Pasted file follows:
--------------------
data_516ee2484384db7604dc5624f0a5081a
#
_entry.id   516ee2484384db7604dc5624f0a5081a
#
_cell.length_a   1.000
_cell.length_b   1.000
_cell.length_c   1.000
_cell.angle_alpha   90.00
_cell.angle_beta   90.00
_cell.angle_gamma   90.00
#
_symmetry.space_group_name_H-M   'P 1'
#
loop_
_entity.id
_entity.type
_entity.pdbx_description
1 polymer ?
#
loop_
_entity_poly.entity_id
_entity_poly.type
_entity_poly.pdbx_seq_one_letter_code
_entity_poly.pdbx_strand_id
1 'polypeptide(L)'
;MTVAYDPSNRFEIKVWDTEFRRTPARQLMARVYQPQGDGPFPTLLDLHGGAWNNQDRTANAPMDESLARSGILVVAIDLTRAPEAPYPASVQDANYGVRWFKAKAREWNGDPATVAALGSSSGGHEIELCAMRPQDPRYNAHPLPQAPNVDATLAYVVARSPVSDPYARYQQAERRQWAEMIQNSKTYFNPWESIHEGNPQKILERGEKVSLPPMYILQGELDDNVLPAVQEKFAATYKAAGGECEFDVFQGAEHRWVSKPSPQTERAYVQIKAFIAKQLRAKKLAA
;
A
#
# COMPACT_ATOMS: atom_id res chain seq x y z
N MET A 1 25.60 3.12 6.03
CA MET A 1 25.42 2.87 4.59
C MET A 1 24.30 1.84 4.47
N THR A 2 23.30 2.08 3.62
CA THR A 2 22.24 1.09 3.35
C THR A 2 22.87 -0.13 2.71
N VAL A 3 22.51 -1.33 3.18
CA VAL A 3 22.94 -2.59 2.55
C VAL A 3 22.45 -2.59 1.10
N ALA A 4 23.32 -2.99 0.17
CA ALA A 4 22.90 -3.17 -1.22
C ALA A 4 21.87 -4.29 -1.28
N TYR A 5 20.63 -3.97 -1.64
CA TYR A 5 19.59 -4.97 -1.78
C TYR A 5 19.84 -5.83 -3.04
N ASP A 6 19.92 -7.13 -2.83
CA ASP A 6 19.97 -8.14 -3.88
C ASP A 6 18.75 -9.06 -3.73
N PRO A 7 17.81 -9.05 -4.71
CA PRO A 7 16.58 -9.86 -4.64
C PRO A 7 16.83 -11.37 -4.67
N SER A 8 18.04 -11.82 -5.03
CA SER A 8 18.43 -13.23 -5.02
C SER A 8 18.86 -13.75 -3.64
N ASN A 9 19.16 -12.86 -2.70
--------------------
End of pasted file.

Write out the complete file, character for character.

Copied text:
data_516ee2484384db7604dc5624f0a5081a
#
_entry.id   516ee2484384db7604dc5624f0a5081a
#
_cell.length_a   1.000
_cell.length_b   1.000
_cell.length_c   1.000
_cell.angle_alpha   90.00
_cell.angle_beta   90.00
_cell.angle_gamma   90.00
#
_symmetry.space_group_name_H-M   'P 1'
#
loop_
_entity.id
_entity.type
_entity.pdbx_description
1 polymer ?
#
loop_
_entity_poly.entity_id
_entity_poly.type
_entity_poly.pdbx_seq_one_letter_code
_entity_poly.pdbx_strand_id
1 'polypeptide(L)'
;MTVAYDPSNRFEIKVWDTEFRRTPARQLMARVYQPQGDGPFPTLLDLHGGAWNNQDRTANAPMDESLARSGILVVAIDLTRAPEAPYPASVQDANYGVRWFKAKAREWNGDPATVAALGSSSGGHEIELCAMRPQDPRYNAHPLPQAPNVDATLAYVVARSPVSDPYARYQQAERRQWAEMIQNSKTYFNPWESIHEGNPQKILERGEKVSLPPMYILQGELDDNVLPAVQEKFAATYKAAGGECEFDVFQGAEHRWVSKPSPQTERAYVQIKAFIAKQLRAKKLAA
;
A
#
# COMPACT_ATOMS: atom_id res chain seq x y z
N MET A 1 25.60 3.12 6.03
CA MET A 1 25.42 2.87 4.59
C MET A 1 24.30 1.84 4.47
N THR A 2 23.30 2.08 3.62
CA THR A 2 22.24 1.09 3.35
C THR A 2 22.87 -0.13 2.71
N VAL A 3 22.51 -1.33 3.18
CA VAL A 3 22.94 -2.59 2.55
C VAL A 3 22.45 -2.59 1.10
N ALA A 4 23.32 -2.99 0.17
CA ALA A 4 22.90 -3.17 -1.22
C ALA A 4 21.87 -4.29 -1.28
N TYR A 5 20.63 -3.97 -1.64
CA TYR A 5 19.59 -4.97 -1.78
C TYR A 5 19.84 -5.83 -3.04
N ASP A 6 19.92 -7.13 -2.83
CA ASP A 6 19.97 -8.14 -3.88
C ASP A 6 18.75 -9.06 -3.73
N PRO A 7 17.81 -9.05 -4.71
CA PRO A 7 16.58 -9.86 -4.64
C PRO A 7 16.83 -11.37 -4.67
N SER A 8 18.04 -11.82 -5.03
CA SER A 8 18.43 -13.23 -5.02
C SER A 8 18.86 -13.75 -3.64
N ASN A 9 19.16 -12.86 -2.70